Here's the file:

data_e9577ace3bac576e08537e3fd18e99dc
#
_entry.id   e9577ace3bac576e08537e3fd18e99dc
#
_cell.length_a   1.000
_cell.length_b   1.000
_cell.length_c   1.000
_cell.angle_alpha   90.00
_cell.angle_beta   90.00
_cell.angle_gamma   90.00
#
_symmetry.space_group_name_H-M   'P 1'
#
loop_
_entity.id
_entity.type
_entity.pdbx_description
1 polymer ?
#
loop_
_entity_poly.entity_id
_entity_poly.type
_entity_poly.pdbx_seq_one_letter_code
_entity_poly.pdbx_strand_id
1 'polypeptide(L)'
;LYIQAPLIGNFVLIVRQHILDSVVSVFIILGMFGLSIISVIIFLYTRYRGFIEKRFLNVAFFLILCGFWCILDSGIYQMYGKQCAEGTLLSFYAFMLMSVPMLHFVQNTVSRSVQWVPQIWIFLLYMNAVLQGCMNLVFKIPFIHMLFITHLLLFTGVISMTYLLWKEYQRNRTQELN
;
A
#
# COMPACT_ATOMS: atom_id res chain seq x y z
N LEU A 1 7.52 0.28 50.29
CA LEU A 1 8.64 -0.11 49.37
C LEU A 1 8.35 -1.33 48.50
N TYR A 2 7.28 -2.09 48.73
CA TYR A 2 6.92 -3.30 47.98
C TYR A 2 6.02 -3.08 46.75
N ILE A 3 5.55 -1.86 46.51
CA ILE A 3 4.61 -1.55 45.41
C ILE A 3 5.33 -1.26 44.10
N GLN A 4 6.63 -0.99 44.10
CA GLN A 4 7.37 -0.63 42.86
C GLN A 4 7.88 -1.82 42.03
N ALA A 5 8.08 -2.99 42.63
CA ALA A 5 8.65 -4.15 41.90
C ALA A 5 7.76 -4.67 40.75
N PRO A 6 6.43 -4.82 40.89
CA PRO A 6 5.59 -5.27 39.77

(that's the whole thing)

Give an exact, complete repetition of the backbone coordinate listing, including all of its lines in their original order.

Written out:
data_e9577ace3bac576e08537e3fd18e99dc
#
_entry.id   e9577ace3bac576e08537e3fd18e99dc
#
_cell.length_a   1.000
_cell.length_b   1.000
_cell.length_c   1.000
_cell.angle_alpha   90.00
_cell.angle_beta   90.00
_cell.angle_gamma   90.00
#
_symmetry.space_group_name_H-M   'P 1'
#
loop_
_entity.id
_entity.type
_entity.pdbx_description
1 polymer ?
#
loop_
_entity_poly.entity_id
_entity_poly.type
_entity_poly.pdbx_seq_one_letter_code
_entity_poly.pdbx_strand_id
1 'polypeptide(L)'
;LYIQAPLIGNFVLIVRQHILDSVVSVFIILGMFGLSIISVIIFLYTRYRGFIEKRFLNVAFFLILCGFWCILDSGIYQMYGKQCAEGTLLSFYAFMLMSVPMLHFVQNTVSRSVQWVPQIWIFLLYMNAVLQGCMNLVFKIPFIHMLFITHLLLFTGVISMTYLLWKEYQRNRTQELN
;
A
#
# COMPACT_ATOMS: atom_id res chain seq x y z
N LEU A 1 7.52 0.28 50.29
CA LEU A 1 8.64 -0.11 49.37
C LEU A 1 8.35 -1.33 48.50
N TYR A 2 7.28 -2.09 48.73
CA TYR A 2 6.92 -3.30 47.98
C TYR A 2 6.02 -3.08 46.75
N ILE A 3 5.55 -1.86 46.51
CA ILE A 3 4.61 -1.55 45.41
C ILE A 3 5.33 -1.26 44.10
N GLN A 4 6.63 -0.99 44.10
CA GLN A 4 7.37 -0.63 42.86
C GLN A 4 7.88 -1.82 42.03
N ALA A 5 8.08 -2.99 42.63
CA ALA A 5 8.65 -4.15 41.90
C ALA A 5 7.76 -4.67 40.75
N PRO A 6 6.43 -4.82 40.89
CA PRO A 6 5.59 -5.27 39.77